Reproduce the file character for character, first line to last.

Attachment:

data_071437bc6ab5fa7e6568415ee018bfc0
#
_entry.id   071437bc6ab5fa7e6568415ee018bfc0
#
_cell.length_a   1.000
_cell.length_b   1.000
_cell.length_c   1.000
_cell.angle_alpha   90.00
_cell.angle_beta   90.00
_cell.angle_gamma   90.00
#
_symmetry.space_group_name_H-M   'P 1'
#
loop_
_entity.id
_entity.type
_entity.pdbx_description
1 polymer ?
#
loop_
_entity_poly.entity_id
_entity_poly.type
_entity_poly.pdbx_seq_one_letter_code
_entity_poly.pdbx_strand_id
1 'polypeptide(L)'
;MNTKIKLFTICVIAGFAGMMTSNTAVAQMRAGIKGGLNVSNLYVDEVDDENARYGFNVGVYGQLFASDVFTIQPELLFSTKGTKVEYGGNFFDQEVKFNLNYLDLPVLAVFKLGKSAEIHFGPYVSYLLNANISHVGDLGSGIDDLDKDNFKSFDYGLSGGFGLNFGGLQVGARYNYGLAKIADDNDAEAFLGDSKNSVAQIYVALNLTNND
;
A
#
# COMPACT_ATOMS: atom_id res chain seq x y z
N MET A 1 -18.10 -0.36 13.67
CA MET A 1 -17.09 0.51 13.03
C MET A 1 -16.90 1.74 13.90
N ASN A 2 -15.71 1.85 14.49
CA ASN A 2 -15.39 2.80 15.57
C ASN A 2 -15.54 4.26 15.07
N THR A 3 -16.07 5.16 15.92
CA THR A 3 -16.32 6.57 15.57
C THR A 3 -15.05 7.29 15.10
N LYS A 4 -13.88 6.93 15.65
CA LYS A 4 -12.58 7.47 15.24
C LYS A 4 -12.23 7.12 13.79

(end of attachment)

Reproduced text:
data_071437bc6ab5fa7e6568415ee018bfc0
#
_entry.id   071437bc6ab5fa7e6568415ee018bfc0
#
_cell.length_a   1.000
_cell.length_b   1.000
_cell.length_c   1.000
_cell.angle_alpha   90.00
_cell.angle_beta   90.00
_cell.angle_gamma   90.00
#
_symmetry.space_group_name_H-M   'P 1'
#
loop_
_entity.id
_entity.type
_entity.pdbx_description
1 polymer ?
#
loop_
_entity_poly.entity_id
_entity_poly.type
_entity_poly.pdbx_seq_one_letter_code
_entity_poly.pdbx_strand_id
1 'polypeptide(L)'
;MNTKIKLFTICVIAGFAGMMTSNTAVAQMRAGIKGGLNVSNLYVDEVDDENARYGFNVGVYGQLFASDVFTIQPELLFSTKGTKVEYGGNFFDQEVKFNLNYLDLPVLAVFKLGKSAEIHFGPYVSYLLNANISHVGDLGSGIDDLDKDNFKSFDYGLSGGFGLNFGGLQVGARYNYGLAKIADDNDAEAFLGDSKNSVAQIYVALNLTNND
;
A
#
# COMPACT_ATOMS: atom_id res chain seq x y z
N MET A 1 -18.10 -0.36 13.67
CA MET A 1 -17.09 0.51 13.03
C MET A 1 -16.90 1.74 13.90
N ASN A 2 -15.71 1.85 14.49
CA ASN A 2 -15.39 2.80 15.57
C ASN A 2 -15.54 4.26 15.07
N THR A 3 -16.07 5.16 15.92
CA THR A 3 -16.32 6.57 15.57
C THR A 3 -15.05 7.29 15.10
N LYS A 4 -13.88 6.93 15.65
CA LYS A 4 -12.58 7.47 15.24
C LYS A 4 -12.23 7.12 13.79